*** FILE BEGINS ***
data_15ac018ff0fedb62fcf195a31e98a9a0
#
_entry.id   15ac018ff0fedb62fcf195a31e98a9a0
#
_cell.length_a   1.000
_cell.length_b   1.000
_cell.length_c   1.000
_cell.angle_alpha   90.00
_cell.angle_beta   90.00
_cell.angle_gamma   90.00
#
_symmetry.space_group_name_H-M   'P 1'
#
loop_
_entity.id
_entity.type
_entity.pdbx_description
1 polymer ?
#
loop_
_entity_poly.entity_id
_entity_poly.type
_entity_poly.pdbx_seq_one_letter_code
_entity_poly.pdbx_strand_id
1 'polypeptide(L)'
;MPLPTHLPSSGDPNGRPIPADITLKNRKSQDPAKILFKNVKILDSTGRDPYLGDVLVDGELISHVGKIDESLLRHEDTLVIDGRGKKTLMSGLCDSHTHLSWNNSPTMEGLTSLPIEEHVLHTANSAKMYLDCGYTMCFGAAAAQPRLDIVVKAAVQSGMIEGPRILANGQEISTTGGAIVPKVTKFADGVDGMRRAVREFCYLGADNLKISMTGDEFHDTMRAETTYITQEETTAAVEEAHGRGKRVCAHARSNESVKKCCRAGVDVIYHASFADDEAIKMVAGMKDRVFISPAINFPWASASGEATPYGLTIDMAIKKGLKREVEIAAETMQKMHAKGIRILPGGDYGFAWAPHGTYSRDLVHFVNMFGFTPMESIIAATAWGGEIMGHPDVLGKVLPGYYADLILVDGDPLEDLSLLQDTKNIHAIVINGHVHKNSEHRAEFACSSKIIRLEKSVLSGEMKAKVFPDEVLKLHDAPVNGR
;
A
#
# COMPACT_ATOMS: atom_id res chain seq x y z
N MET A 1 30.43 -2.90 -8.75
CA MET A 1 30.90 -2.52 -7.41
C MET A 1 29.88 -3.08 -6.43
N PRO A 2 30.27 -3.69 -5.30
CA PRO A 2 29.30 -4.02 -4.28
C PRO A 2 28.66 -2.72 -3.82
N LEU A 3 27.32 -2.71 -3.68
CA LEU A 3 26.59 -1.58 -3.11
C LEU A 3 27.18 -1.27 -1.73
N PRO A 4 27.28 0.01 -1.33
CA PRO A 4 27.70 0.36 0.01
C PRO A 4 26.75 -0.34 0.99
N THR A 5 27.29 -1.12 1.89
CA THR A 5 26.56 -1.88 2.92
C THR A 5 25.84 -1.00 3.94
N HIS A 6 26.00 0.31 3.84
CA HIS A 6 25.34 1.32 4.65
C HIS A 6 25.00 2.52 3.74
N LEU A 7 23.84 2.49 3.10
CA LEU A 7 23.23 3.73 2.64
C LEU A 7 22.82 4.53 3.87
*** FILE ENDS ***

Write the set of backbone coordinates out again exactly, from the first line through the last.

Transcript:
data_15ac018ff0fedb62fcf195a31e98a9a0
#
_entry.id   15ac018ff0fedb62fcf195a31e98a9a0
#
_cell.length_a   1.000
_cell.length_b   1.000
_cell.length_c   1.000
_cell.angle_alpha   90.00
_cell.angle_beta   90.00
_cell.angle_gamma   90.00
#
_symmetry.space_group_name_H-M   'P 1'
#
loop_
_entity.id
_entity.type
_entity.pdbx_description
1 polymer ?
#
loop_
_entity_poly.entity_id
_entity_poly.type
_entity_poly.pdbx_seq_one_letter_code
_entity_poly.pdbx_strand_id
1 'polypeptide(L)'
;MPLPTHLPSSGDPNGRPIPADITLKNRKSQDPAKILFKNVKILDSTGRDPYLGDVLVDGELISHVGKIDESLLRHEDTLVIDGRGKKTLMSGLCDSHTHLSWNNSPTMEGLTSLPIEEHVLHTANSAKMYLDCGYTMCFGAAAAQPRLDIVVKAAVQSGMIEGPRILANGQEISTTGGAIVPKVTKFADGVDGMRRAVREFCYLGADNLKISMTGDEFHDTMRAETTYITQEETTAAVEEAHGRGKRVCAHARSNESVKKCCRAGVDVIYHASFADDEAIKMVAGMKDRVFISPAINFPWASASGEATPYGLTIDMAIKKGLKREVEIAAETMQKMHAKGIRILPGGDYGFAWAPHGTYSRDLVHFVNMFGFTPMESIIAATAWGGEIMGHPDVLGKVLPGYYADLILVDGDPLEDLSLLQDTKNIHAIVINGHVHKNSEHRAEFACSSKIIRLEKSVLSGEMKAKVFPDEVLKLHDAPVNGR
;
A
#
# COMPACT_ATOMS: atom_id res chain seq x y z
N MET A 1 30.43 -2.90 -8.75
CA MET A 1 30.90 -2.52 -7.41
C MET A 1 29.88 -3.08 -6.43
N PRO A 2 30.27 -3.69 -5.30
CA PRO A 2 29.30 -4.02 -4.28
C PRO A 2 28.66 -2.72 -3.82
N LEU A 3 27.32 -2.71 -3.68
CA LEU A 3 26.59 -1.58 -3.11
C LEU A 3 27.18 -1.27 -1.73
N PRO A 4 27.28 0.01 -1.33
CA PRO A 4 27.70 0.36 0.01
C PRO A 4 26.75 -0.34 0.99
N THR A 5 27.29 -1.12 1.89
CA THR A 5 26.56 -1.88 2.92
C THR A 5 25.84 -1.00 3.94
N HIS A 6 26.00 0.31 3.84
CA HIS A 6 25.34 1.32 4.65
C HIS A 6 25.00 2.52 3.74
N LEU A 7 23.84 2.49 3.10
CA LEU A 7 23.23 3.73 2.64
C LEU A 7 22.82 4.53 3.87